The disposable ones work by oxidizing iron, a.k.a. rusting. Oxygen will make its way through the plastic, but how you store them makes a big difference. I buy them in bulk and then put them in a sealed ammo can. Just taking out a few that I need from time to time. I pull some out that were over five years old and still fine. I’ve also had some go bad in my hiking pack within about 2 to 3 months. Mostly because the plastic develops small punctures. For the really big ones, you can also stop the reaction by sealing them in a plastic bag with all the air removed. I’ve done that one hunting and I want heat, but then shoot some thing early on. You can do the same with the small ones, it’s just far less effective.
That Zippo is real new school. I have two Jon-E warmers. The small one was patented in 1960 and the big one in 1970. Found the following history on the Jon-E.
Is that a fire in your pants or are you just happy to see me?Burned up a pair of pants with one of them over filled with lighter fluid back in the 60's - then they came out with that charcoal looking stick in the 70's that you would light one end and seal it in a red case. now I use a rechargeable one. Good for 6 hour and plug it back in to charge.
My grandfather always had these for ice fishing, along with the lantern in the sled.That Zippo is real new school. I have two Jon-E warmers. The small one was patented in 1960 and the big one in 1970. Found the following history on the Jon-E.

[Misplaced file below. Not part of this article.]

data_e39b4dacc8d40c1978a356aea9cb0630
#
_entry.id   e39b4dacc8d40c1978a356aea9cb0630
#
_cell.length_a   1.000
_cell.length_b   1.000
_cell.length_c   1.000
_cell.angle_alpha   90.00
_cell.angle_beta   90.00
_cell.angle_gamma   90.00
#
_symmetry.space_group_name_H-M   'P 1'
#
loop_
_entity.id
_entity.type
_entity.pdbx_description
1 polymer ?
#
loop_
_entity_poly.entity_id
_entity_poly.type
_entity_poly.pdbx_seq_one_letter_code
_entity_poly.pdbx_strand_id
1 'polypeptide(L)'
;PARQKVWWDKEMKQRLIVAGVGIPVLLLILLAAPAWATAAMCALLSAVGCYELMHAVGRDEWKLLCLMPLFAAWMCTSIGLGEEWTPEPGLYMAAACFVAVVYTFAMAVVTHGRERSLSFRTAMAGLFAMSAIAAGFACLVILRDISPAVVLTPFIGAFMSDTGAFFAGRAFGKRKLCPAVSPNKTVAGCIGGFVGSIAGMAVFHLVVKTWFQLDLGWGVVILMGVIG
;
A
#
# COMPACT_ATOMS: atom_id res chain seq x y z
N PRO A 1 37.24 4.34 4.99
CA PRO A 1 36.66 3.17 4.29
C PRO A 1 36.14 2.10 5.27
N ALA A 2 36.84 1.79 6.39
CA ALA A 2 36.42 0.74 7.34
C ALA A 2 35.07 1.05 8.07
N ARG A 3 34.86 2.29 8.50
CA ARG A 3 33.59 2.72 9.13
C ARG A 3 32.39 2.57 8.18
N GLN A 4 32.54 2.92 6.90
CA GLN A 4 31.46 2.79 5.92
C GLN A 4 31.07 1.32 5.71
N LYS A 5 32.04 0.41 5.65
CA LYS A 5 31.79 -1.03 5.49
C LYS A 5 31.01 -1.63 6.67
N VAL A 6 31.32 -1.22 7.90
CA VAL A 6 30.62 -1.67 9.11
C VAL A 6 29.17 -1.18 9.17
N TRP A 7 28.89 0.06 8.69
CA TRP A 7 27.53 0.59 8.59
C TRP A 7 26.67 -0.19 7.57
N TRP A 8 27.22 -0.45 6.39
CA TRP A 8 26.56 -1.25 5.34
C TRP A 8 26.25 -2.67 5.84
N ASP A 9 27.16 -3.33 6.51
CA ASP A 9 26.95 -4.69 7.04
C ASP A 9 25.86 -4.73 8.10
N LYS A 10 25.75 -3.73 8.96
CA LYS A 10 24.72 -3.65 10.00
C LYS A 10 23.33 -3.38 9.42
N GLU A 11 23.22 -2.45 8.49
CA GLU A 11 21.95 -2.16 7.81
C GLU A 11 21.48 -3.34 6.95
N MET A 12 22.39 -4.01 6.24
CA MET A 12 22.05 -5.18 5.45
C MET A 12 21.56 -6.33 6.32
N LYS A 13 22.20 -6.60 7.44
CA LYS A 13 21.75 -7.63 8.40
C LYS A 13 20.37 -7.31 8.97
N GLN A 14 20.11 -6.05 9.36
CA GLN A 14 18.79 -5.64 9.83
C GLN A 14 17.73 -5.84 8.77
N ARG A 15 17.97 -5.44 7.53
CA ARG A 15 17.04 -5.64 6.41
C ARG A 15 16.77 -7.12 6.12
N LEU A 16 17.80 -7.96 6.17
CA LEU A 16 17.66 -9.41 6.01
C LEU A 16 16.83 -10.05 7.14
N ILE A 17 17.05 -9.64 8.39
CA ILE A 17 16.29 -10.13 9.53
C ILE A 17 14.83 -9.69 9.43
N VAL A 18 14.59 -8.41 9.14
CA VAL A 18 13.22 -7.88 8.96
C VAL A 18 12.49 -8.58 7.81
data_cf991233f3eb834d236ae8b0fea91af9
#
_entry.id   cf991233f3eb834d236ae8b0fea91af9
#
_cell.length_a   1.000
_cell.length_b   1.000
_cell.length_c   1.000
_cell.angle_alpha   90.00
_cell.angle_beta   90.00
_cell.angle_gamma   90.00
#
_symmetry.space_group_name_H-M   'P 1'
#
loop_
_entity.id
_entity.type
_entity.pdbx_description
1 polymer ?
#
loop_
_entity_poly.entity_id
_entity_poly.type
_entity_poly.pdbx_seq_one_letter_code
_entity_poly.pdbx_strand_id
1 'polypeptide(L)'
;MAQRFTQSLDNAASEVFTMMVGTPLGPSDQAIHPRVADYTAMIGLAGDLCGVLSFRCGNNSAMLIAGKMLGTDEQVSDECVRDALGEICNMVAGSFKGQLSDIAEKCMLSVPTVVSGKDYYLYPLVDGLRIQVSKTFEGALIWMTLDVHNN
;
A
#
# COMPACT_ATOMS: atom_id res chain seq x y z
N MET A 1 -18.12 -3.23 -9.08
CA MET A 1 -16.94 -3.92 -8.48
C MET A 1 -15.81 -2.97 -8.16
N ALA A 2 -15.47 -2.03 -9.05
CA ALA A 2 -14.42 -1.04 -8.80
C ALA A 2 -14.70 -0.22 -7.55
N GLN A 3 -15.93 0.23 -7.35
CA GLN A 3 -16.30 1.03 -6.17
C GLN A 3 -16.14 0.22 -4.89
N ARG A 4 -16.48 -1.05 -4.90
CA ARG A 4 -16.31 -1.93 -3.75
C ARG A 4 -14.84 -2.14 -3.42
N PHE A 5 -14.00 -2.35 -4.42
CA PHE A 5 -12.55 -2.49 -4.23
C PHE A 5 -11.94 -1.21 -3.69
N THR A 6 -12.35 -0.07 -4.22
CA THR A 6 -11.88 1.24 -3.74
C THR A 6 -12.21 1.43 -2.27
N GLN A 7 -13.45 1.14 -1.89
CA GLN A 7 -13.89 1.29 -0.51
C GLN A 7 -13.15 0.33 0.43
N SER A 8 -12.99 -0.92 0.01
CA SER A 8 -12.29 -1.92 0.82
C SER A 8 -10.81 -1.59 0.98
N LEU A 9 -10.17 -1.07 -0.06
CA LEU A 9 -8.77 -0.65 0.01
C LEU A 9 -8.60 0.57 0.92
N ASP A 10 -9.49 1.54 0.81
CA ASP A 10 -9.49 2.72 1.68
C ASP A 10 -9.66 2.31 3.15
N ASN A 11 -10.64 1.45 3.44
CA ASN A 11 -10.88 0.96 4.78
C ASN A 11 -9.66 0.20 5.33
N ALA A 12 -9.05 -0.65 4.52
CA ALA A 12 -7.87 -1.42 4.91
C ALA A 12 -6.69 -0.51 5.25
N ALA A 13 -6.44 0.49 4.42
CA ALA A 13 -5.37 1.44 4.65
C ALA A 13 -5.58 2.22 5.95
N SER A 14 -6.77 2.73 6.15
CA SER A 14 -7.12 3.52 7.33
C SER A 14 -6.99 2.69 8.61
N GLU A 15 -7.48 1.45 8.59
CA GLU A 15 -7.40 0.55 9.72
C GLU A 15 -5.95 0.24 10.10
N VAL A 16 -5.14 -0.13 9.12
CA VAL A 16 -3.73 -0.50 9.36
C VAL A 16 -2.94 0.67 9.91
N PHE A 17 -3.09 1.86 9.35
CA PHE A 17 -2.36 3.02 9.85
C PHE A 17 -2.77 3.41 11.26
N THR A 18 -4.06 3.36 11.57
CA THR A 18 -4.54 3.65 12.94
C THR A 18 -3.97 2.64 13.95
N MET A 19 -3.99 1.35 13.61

Smith was awarded a patent for his invention on December 25, 1951. The design of the Jon-E can be seen below. An article about the handwarmer in the Minneapolis Tribune in 1953 remarked that it looked like an oversized cigarette lighter. The chrome-plated device comes in two parts with an internal burner. It also comes with a red flannel carrying case, and a set of instructions.The Jon-e was manufactured at Aladdin Laboratories, Inc. of Minneapolis, where Smith was president. Aladdin was founded in 1930 and originally created cosmetic products until Smith developed the Jon-e. At the height of production in the fifties and sixties, the factory produced 10,000 warmers a day. In the following decade, Aladdin went out of business. Although, vintage Jon-e handwarmers can still be purchased online as the product was durable enough that it developed a reputation for longevity and reliability. The Jon-e was and is mainly used by hunters and fisherman, but Smith himself said, “The handwarmer market includes just about everyone who would rather be warm than cold.” It’s safe to say that includes all of us.
I used these when I was a dock supervisor at a truck line in Coldwater, Michigan in the early 70's. They still work.
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